What is the future for history journals in the ecology of history scholarship? In a wide-ranging session at the AHA annual meeting, proponents of an array of print and digital forms for scholarly journal articles discussed the future of this form of history scholarship, and how to assure it reaches the widest audience possible.
Dan Cohen (George Mason Univ. and Center for History and New Media) opened the session, observing that the current system of peer review in journals relies heavily on labor that many colleges and universities pay for twice, first in salaries to faculty, and then in buying the journals that contain the fruits of their efforts.
Cohen pointed to an array of other options for producing and disseminating such work, in the form of open access history journals and new systems of open peer review. He challenged the leaders of the discipline (and an audience comprised primarily of journal editors and publishers), to think more broadly about the way they do their work.
In response, Anthony Grafton (Princeton Univ. and Journal of the History of Ideas) insisted that Cohen’s description tended to neglect the additional value journals provide to their authors and the discipline. He maintained that in a world “awash in information,” traditional journals assure that published scholarship has a high level of quality and a stable home. He also compared the peer review process to P.G. Wodehouse’s character Jeeves—assuring that authors are not out “wearing their magenta socks”—and observed that the management of such services required a stable stream of income.
Shawn Martin (Univ. of Pennsylvania Libraries and Assoc. for History and Computing) described the many financial pressures on libraries, which made it increasingly difficult maintain journal descriptions—and hence those income streams. He surveyed a wide array of experiments in publishing and open access facilities that are now in development at scholarly libraries.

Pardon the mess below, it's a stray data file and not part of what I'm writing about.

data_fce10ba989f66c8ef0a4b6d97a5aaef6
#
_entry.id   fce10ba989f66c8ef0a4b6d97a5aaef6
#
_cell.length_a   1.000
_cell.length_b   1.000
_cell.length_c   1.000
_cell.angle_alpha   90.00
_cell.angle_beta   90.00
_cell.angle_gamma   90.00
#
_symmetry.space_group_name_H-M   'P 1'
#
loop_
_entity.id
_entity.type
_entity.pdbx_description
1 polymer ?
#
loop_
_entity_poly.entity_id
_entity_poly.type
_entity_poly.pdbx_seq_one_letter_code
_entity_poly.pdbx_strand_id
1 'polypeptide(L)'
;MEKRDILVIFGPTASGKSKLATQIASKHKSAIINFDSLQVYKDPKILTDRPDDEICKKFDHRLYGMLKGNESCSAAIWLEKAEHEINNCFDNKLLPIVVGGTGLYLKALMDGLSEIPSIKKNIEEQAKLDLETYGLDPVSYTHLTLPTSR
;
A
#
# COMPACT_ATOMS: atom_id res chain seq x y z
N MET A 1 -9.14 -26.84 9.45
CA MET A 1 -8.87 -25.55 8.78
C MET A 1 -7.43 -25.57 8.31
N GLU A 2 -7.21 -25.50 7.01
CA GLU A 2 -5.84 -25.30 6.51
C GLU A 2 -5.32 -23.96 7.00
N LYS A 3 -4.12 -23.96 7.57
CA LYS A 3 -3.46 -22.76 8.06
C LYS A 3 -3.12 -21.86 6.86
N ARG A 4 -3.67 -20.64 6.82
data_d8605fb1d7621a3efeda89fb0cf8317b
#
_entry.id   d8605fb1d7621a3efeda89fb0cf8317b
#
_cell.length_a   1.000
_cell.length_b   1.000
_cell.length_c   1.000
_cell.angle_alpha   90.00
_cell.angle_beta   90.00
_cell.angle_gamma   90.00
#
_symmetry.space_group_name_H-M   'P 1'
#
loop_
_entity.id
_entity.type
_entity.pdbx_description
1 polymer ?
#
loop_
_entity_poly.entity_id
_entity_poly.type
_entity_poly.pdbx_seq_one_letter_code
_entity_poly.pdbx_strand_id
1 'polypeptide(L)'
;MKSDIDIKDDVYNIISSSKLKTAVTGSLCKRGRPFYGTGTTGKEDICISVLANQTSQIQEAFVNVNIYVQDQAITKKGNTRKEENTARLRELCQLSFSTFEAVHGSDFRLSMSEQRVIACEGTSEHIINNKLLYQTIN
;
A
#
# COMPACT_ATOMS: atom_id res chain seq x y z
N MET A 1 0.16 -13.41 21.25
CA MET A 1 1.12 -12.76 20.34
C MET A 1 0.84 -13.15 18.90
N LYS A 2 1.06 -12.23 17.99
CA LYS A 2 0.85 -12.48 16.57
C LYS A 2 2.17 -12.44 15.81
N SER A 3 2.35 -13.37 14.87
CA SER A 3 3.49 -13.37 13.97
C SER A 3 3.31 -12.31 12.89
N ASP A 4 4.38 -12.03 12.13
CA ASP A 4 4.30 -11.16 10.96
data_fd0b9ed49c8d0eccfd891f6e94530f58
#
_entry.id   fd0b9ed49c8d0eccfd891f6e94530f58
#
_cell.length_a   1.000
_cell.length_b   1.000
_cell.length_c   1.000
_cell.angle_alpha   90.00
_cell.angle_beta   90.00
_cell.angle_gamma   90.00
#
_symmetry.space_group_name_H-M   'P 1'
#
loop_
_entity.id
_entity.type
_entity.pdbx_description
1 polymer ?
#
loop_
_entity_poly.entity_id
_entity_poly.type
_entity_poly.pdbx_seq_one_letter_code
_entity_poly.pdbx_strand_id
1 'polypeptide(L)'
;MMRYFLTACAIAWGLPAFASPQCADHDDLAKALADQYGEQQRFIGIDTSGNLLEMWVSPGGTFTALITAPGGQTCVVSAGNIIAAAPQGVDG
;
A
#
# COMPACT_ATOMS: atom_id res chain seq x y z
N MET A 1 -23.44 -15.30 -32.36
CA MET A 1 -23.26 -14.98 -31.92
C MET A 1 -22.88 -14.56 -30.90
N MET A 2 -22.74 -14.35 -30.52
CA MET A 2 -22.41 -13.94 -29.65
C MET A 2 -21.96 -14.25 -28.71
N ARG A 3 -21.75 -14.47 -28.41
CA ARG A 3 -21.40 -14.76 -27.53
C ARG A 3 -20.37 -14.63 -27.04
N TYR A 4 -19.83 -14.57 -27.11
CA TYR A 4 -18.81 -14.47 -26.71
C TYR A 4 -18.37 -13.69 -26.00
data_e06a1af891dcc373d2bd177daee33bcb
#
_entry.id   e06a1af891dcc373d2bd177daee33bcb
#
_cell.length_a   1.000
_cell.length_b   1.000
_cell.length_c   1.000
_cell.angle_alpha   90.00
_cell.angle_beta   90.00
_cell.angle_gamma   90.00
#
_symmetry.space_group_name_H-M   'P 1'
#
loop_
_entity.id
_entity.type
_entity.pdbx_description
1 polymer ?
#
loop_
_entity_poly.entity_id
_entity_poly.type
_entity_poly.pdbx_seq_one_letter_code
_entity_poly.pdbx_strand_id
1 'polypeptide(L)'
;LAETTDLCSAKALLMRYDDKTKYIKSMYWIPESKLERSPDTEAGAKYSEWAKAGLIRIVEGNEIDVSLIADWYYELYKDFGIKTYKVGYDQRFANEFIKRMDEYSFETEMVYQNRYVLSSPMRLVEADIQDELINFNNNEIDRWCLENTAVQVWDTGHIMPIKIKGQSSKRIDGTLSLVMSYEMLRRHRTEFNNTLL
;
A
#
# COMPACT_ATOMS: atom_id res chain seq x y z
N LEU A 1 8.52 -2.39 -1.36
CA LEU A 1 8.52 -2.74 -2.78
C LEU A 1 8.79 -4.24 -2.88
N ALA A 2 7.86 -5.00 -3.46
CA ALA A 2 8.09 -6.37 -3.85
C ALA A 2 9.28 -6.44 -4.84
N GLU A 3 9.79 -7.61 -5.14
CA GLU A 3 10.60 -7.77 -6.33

The panel presentations concluded with a statement by Robert Schneider (Indiana University and American Historical Review), who observed that history journal articles are enjoying an unprecedented level of use in research and teaching, but declining levels of appreciation for the work of editors and staff who shape and develop such materials.
A wide-ranging discussion followed, as members of the audience and the panel pondered whether traditional journals are failing the history discipline by limiting their audiences to a narrow set of subscribers, and the role history journals play in representing and serving their particular segments of the discipline.
At the end of the day, the one area of clear consensus was that the recent “Finch Report” in the UK was a most unfortunate intervention. All seemed to agree that it would impose a solution (author payments) that seems particularly ill-suited to the humanities disciplines. Everyone who spoke at the session seemed to agree that changes are coming in the landscape of history scholarship, but differed widely about the future nature and pace of that change.